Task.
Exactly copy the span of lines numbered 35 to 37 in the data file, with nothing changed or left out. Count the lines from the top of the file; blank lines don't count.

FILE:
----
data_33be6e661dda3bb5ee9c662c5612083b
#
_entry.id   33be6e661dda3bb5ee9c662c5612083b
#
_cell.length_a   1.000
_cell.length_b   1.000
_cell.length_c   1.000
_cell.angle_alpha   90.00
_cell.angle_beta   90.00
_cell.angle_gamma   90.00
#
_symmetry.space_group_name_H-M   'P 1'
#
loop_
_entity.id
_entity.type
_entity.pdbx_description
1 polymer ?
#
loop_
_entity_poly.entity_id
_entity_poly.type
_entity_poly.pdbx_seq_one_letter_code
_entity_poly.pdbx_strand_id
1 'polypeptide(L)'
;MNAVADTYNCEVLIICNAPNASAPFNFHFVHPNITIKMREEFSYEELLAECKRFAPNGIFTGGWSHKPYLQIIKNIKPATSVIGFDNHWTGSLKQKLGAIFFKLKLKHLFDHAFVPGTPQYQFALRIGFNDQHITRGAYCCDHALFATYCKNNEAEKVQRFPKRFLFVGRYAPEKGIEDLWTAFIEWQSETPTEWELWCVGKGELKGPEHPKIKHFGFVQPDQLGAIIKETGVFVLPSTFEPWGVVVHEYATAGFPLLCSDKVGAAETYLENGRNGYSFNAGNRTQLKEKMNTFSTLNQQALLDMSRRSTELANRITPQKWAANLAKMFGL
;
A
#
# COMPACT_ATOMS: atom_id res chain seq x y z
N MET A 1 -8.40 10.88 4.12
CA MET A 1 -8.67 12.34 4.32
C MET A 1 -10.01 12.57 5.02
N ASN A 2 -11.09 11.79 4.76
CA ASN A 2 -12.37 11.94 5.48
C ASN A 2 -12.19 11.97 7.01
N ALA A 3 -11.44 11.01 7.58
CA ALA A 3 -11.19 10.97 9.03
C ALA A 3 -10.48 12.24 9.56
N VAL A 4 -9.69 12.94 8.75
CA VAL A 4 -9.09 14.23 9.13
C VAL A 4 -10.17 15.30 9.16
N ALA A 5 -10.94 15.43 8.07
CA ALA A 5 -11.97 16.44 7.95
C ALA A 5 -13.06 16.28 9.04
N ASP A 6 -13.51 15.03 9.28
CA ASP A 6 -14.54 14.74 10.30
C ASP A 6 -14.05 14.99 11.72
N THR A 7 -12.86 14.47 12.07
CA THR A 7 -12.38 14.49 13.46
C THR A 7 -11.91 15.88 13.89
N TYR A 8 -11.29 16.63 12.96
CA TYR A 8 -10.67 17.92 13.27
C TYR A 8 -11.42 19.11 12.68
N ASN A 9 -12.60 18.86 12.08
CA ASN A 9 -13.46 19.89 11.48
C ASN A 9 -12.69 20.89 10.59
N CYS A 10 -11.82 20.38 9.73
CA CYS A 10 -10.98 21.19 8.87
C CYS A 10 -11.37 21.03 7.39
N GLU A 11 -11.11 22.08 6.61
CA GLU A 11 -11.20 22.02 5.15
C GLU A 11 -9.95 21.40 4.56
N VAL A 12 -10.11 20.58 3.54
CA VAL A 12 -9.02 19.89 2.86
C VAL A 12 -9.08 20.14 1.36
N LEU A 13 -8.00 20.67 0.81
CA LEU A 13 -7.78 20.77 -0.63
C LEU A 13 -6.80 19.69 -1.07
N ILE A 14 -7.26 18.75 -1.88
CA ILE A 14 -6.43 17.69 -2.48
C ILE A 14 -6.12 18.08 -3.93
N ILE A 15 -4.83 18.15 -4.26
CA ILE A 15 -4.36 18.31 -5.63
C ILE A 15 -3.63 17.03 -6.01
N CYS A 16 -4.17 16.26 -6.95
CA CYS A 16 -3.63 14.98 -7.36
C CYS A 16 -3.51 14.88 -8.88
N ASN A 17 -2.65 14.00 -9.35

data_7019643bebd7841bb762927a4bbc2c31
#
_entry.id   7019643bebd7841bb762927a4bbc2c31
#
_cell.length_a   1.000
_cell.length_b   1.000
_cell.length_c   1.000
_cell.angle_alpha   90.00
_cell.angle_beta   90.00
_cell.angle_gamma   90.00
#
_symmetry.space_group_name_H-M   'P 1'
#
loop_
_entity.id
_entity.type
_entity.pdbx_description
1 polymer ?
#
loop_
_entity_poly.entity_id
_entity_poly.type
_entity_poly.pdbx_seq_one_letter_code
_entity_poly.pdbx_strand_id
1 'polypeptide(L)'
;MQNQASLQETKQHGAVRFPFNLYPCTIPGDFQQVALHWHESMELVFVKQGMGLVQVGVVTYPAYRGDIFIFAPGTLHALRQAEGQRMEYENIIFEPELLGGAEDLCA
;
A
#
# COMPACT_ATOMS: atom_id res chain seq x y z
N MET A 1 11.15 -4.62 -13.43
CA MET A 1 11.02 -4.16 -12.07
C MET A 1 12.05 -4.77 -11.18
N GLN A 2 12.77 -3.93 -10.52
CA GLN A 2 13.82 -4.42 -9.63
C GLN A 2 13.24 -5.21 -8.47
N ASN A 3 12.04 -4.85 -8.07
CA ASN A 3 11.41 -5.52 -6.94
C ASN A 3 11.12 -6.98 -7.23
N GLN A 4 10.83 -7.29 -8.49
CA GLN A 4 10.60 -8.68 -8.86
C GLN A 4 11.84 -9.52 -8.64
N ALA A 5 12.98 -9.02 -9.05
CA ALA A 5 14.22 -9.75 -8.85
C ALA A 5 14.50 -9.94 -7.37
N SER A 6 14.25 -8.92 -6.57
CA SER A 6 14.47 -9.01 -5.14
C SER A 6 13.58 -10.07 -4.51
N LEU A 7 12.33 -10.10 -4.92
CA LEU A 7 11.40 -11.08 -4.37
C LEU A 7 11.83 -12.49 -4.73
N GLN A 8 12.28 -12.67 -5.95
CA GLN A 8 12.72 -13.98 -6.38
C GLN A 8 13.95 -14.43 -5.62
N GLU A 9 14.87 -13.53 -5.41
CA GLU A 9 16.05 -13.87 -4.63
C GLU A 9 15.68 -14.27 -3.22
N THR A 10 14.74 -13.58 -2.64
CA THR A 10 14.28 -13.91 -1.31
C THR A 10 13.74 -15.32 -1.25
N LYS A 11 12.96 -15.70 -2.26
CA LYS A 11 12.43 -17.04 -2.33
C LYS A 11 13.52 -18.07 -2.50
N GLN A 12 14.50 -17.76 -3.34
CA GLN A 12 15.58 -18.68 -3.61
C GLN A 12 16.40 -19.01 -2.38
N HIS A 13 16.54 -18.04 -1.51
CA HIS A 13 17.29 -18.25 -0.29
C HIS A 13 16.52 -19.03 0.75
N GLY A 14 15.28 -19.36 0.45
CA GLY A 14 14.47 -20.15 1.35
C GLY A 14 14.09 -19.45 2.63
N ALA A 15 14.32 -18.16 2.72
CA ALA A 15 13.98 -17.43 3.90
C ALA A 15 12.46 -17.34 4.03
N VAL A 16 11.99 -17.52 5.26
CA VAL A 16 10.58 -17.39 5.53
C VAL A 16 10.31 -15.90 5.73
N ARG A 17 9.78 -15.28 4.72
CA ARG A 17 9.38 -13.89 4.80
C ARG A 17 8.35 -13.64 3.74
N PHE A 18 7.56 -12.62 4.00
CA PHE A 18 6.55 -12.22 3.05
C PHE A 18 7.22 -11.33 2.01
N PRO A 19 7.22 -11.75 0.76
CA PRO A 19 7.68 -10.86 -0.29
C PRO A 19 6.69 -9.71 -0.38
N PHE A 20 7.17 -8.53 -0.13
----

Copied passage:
CA ASN A 2 -12.37 11.94 5.48
C ASN A 2 -12.19 11.97 7.01
N ALA A 3 -11.44 11.01 7.58